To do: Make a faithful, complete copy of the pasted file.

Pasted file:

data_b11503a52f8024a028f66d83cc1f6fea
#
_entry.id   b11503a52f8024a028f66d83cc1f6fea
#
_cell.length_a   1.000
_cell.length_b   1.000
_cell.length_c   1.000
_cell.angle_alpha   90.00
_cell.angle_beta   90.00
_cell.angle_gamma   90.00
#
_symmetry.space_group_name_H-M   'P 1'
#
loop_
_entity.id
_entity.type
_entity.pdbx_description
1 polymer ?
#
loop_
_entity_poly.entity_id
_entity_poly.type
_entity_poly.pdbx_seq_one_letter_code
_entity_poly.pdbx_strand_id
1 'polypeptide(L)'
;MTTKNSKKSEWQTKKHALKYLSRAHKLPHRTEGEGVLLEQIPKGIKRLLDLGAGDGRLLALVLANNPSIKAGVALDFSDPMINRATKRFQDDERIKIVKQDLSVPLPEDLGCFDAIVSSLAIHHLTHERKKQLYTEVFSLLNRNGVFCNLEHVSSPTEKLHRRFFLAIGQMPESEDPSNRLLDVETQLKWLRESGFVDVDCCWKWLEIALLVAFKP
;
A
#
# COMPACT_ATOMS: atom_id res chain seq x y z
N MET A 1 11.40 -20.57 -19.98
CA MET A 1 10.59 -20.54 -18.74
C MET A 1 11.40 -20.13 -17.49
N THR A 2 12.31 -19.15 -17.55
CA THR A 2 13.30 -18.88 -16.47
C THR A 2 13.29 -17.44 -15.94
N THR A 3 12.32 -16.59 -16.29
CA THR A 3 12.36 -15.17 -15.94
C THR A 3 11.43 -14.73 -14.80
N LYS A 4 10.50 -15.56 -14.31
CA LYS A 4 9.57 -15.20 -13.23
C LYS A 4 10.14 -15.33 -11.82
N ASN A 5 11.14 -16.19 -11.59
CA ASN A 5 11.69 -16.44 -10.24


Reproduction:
data_b11503a52f8024a028f66d83cc1f6fea
#
_entry.id   b11503a52f8024a028f66d83cc1f6fea
#
_cell.length_a   1.000
_cell.length_b   1.000
_cell.length_c   1.000
_cell.angle_alpha   90.00
_cell.angle_beta   90.00
_cell.angle_gamma   90.00
#
_symmetry.space_group_name_H-M   'P 1'
#
loop_
_entity.id
_entity.type
_entity.pdbx_description
1 polymer ?
#
loop_
_entity_poly.entity_id
_entity_poly.type
_entity_poly.pdbx_seq_one_letter_code
_entity_poly.pdbx_strand_id
1 'polypeptide(L)'
;MTTKNSKKSEWQTKKHALKYLSRAHKLPHRTEGEGVLLEQIPKGIKRLLDLGAGDGRLLALVLANNPSIKAGVALDFSDPMINRATKRFQDDERIKIVKQDLSVPLPEDLGCFDAIVSSLAIHHLTHERKKQLYTEVFSLLNRNGVFCNLEHVSSPTEKLHRRFFLAIGQMPESEDPSNRLLDVETQLKWLRESGFVDVDCCWKWLEIALLVAFKP
;
A
#
# COMPACT_ATOMS: atom_id res chain seq x y z
N MET A 1 11.40 -20.57 -19.98
CA MET A 1 10.59 -20.54 -18.74
C MET A 1 11.40 -20.13 -17.49
N THR A 2 12.31 -19.15 -17.55
CA THR A 2 13.30 -18.88 -16.47
C THR A 2 13.29 -17.44 -15.94
N THR A 3 12.32 -16.59 -16.29
CA THR A 3 12.36 -15.17 -15.94
C THR A 3 11.43 -14.73 -14.80
N LYS A 4 10.50 -15.56 -14.31
CA LYS A 4 9.57 -15.20 -13.23
C LYS A 4 10.14 -15.33 -11.82
N ASN A 5 11.14 -16.19 -11.59
CA ASN A 5 11.69 -16.44 -10.24